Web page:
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Winds of Discontent by Don Meyer is a recommended read #historicalfiction #histfic #giveaway

Title: Winds of Discontent

Author: Don Meyer

Genre: Historical Fiction

Publisher: D.P. Meyer Publishing

Book Blurb:

A coming-of-age saga set against the backdrop of the French Indochina War years that follows the chaos of their defeat up to the American take-over and the creation of South Vietnam. Sinclair Langdon, in an act of youthful rebellion against his American mother and British father, arrives in Haiphong Harbour post war 1945. Langdon is quickly recruited to make a delivery only to find out afterwards that he has delivered a load of guns to a rebel force. He is introduced to a besotted British newspaperman who offers him a job as an investigative reporter hoping to get stories from his gun running adventures. In a chance encounter, he meets Yvonne, an exotic beauty of French Vietnamese mix, who sets in motion a torrid forbidden love affair that will entangle Langdon on his journey. Initially running guns to survive, he slowly hones his skills as an investigative reporter covering the historical events of the times, right up to those fateful days in November 1963 when everything changed forever …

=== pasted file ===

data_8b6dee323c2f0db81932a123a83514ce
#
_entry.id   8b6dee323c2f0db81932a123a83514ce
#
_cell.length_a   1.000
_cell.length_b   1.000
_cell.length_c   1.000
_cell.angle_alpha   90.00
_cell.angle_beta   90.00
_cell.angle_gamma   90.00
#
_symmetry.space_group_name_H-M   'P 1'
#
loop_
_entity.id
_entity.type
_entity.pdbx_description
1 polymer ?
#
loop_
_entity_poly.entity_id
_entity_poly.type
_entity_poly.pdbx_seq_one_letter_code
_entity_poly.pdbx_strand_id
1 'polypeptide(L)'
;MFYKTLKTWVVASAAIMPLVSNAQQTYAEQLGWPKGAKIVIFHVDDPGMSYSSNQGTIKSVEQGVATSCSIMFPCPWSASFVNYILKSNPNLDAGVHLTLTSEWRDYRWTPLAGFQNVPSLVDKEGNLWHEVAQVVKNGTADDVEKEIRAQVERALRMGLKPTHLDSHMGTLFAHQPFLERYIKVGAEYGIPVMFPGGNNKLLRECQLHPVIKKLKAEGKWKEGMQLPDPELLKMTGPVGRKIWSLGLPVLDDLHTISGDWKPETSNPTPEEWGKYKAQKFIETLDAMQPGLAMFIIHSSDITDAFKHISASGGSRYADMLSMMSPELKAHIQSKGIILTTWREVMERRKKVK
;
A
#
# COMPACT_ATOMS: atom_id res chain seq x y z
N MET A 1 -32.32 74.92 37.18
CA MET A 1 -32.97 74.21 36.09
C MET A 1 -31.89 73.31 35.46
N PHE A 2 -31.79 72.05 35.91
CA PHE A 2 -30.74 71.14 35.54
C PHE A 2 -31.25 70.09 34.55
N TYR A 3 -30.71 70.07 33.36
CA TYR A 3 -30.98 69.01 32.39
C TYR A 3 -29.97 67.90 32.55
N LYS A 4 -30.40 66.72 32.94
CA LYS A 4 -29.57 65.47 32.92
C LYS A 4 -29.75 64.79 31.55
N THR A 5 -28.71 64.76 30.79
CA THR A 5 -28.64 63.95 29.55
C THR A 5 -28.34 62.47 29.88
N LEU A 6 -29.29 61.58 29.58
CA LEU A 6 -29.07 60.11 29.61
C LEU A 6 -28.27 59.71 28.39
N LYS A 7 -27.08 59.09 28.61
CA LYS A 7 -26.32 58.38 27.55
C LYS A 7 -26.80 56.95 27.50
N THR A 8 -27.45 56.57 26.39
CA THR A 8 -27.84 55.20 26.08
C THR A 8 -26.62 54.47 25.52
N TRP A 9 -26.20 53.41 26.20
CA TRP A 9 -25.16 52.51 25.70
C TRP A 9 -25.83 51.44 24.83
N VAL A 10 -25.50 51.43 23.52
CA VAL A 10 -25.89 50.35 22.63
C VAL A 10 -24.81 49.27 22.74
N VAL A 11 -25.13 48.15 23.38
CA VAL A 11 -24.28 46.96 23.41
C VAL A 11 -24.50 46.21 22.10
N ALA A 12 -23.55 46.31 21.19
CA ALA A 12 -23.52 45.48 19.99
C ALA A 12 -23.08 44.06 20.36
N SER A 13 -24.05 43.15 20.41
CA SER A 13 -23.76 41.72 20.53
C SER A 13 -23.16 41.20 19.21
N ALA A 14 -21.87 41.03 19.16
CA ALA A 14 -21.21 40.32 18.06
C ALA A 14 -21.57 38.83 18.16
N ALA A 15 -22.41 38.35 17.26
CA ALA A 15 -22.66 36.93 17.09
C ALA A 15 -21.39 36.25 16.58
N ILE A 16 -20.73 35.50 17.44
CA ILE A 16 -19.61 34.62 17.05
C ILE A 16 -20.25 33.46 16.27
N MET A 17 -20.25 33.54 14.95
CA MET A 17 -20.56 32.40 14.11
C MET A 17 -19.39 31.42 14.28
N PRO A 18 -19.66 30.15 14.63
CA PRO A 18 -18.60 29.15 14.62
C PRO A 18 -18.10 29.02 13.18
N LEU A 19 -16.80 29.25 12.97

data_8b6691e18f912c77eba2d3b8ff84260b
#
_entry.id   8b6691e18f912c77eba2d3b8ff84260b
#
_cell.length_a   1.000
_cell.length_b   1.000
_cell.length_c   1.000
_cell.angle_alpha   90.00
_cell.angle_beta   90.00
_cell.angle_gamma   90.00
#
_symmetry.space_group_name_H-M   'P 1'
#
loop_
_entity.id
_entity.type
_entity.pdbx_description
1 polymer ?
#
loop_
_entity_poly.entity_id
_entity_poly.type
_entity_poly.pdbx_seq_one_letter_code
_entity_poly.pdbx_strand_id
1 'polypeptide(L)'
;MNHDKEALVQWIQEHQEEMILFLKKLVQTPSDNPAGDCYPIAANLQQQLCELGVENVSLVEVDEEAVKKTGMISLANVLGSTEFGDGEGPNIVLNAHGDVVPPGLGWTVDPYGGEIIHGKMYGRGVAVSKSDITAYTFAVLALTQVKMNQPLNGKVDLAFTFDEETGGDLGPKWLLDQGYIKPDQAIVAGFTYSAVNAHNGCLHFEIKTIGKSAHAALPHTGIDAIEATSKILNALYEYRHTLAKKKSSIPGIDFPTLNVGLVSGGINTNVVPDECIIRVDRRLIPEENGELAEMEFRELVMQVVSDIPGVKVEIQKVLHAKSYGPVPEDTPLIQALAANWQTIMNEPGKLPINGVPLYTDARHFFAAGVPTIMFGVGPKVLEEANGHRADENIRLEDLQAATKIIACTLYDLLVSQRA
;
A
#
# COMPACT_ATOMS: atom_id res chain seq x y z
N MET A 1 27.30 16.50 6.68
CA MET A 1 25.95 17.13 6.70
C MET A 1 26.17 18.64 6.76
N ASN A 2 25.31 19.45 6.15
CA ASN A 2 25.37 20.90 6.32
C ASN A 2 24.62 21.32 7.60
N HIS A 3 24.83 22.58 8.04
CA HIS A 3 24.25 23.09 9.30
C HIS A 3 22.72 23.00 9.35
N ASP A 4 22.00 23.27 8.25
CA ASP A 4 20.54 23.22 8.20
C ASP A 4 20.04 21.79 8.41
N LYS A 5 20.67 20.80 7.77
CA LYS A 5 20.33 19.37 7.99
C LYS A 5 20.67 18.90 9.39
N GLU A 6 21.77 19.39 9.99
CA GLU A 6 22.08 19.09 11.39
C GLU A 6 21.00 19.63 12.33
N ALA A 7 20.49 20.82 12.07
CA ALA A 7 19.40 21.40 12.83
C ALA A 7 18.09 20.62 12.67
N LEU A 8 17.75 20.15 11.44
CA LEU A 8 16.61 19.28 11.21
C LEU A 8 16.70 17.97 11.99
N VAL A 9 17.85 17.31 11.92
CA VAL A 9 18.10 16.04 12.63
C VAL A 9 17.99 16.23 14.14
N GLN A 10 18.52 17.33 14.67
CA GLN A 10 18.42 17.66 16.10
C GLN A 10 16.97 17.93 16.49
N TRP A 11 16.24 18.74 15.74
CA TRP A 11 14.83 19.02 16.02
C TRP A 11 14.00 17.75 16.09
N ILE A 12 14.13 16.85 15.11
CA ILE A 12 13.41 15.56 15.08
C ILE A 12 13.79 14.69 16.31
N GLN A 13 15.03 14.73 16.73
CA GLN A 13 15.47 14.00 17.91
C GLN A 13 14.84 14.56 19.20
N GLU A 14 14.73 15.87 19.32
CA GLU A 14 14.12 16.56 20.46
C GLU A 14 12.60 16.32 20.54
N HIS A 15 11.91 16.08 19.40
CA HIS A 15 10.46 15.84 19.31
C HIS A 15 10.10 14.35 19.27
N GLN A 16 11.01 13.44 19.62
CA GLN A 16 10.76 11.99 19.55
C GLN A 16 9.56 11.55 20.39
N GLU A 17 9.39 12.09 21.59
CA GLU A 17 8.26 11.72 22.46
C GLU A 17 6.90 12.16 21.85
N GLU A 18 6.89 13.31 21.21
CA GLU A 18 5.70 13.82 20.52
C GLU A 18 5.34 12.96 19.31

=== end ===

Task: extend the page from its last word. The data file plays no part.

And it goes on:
“If I did die last night, this surely isn’t Heaven.”

The smell of the harbour coupled with the diesel fumes further engulfed Sinclair Langdon as he lay there suffering from the night before. The ship no longer swayed in the waves, but still rocked against the dock. The pain in his gut caused him to double up before subsiding and letting him stretch back out. The crew always has a toast to the last night out. Shipboard alcohol concocted below deck somewhere. And no doubt the cause of the pain in his gut this morning.

“Hey kid,” the man said gruffly, “time to get off this ship, you’re here.”

Sinclair felt the kick to his side and tried to open his eyes, but the sun burned into them and forced his eyelids to quickly close. His parched throat struggled to get the words out and offered a dry garbled retort.

“Here? Where’s here?”

“Haiphong Harbor. Near Hanoi. Up north. Tonkin area. French Indochina. Late October 1945. Early morning.”

“Right, okay got it.” Sinclair blurted out to stop the man’s cadence and tried to clear his throat. He raised his hand in the air to block the sun and again tried to fully open his eyes.

“C’mon kid get up, last stop.”

“What’s it to you?”